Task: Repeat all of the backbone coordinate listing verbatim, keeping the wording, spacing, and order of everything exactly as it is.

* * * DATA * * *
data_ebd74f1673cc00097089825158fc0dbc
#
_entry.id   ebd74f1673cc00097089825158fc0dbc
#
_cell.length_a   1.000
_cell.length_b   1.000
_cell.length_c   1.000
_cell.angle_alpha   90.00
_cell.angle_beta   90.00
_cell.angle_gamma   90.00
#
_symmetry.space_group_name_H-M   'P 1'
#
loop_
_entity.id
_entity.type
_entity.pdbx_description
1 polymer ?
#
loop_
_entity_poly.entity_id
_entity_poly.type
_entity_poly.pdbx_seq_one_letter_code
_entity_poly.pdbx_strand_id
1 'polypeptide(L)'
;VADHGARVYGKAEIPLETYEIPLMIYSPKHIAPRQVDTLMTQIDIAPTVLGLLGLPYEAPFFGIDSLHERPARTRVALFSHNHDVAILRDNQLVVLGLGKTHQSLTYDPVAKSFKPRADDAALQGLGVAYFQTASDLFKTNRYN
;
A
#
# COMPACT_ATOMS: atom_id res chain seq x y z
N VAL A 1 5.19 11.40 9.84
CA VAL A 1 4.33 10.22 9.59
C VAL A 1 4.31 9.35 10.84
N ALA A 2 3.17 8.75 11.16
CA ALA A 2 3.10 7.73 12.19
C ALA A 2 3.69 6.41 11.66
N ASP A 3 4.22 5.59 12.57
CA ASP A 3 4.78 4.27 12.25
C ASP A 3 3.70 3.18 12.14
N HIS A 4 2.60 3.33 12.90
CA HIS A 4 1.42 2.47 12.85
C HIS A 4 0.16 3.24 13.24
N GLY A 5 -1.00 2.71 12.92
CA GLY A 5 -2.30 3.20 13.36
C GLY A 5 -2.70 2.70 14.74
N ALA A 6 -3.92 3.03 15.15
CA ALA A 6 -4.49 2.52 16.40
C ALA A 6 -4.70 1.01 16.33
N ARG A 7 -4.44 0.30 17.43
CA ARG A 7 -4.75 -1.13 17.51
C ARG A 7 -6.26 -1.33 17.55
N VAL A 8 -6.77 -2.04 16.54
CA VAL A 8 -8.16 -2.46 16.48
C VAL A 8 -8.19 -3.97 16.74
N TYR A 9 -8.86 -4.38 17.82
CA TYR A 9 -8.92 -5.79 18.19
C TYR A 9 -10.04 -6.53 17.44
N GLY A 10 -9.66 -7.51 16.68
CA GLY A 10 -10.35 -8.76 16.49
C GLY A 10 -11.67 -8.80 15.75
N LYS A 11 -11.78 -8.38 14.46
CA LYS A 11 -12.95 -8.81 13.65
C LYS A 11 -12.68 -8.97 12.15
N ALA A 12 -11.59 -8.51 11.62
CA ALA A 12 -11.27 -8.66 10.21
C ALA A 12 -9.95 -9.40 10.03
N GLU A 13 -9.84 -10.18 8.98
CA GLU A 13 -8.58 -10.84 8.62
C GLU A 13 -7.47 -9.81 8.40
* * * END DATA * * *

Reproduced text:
data_ebd74f1673cc00097089825158fc0dbc
#
_entry.id   ebd74f1673cc00097089825158fc0dbc
#
_cell.length_a   1.000
_cell.length_b   1.000
_cell.length_c   1.000
_cell.angle_alpha   90.00
_cell.angle_beta   90.00
_cell.angle_gamma   90.00
#
_symmetry.space_group_name_H-M   'P 1'
#
loop_
_entity.id
_entity.type
_entity.pdbx_description
1 polymer ?
#
loop_
_entity_poly.entity_id
_entity_poly.type
_entity_poly.pdbx_seq_one_letter_code
_entity_poly.pdbx_strand_id
1 'polypeptide(L)'
;VADHGARVYGKAEIPLETYEIPLMIYSPKHIAPRQVDTLMTQIDIAPTVLGLLGLPYEAPFFGIDSLHERPARTRVALFSHNHDVAILRDNQLVVLGLGKTHQSLTYDPVAKSFKPRADDAALQGLGVAYFQTASDLFKTNRYN
;
A
#
# COMPACT_ATOMS: atom_id res chain seq x y z
N VAL A 1 5.19 11.40 9.84
CA VAL A 1 4.33 10.22 9.59
C VAL A 1 4.31 9.35 10.84
N ALA A 2 3.17 8.75 11.16
CA ALA A 2 3.10 7.73 12.19
C ALA A 2 3.69 6.41 11.66
N ASP A 3 4.22 5.59 12.57
CA ASP A 3 4.78 4.27 12.25
C ASP A 3 3.70 3.18 12.14
N HIS A 4 2.60 3.33 12.90
CA HIS A 4 1.42 2.47 12.85
C HIS A 4 0.16 3.24 13.24
N GLY A 5 -1.00 2.71 12.92
CA GLY A 5 -2.30 3.20 13.36
C GLY A 5 -2.70 2.70 14.74
N ALA A 6 -3.92 3.03 15.15
CA ALA A 6 -4.49 2.52 16.40
C ALA A 6 -4.70 1.01 16.33
N ARG A 7 -4.44 0.30 17.43
CA ARG A 7 -4.75 -1.13 17.51
C ARG A 7 -6.26 -1.33 17.55
N VAL A 8 -6.77 -2.04 16.54
CA VAL A 8 -8.16 -2.46 16.48
C VAL A 8 -8.19 -3.97 16.74
N TYR A 9 -8.86 -4.38 17.82
CA TYR A 9 -8.92 -5.79 18.19
C TYR A 9 -10.04 -6.53 17.44
N GLY A 10 -9.66 -7.51 16.68
CA GLY A 10 -10.35 -8.76 16.49
C GLY A 10 -11.67 -8.80 15.75
N LYS A 11 -11.78 -8.38 14.46
CA LYS A 11 -12.95 -8.81 13.65
C LYS A 11 -12.68 -8.97 12.15
N ALA A 12 -11.59 -8.51 11.62
CA ALA A 12 -11.27 -8.66 10.21
C ALA A 12 -9.95 -9.40 10.03
N GLU A 13 -9.84 -10.18 8.98
CA GLU A 13 -8.58 -10.84 8.62
C GLU A 13 -7.47 -9.81 8.40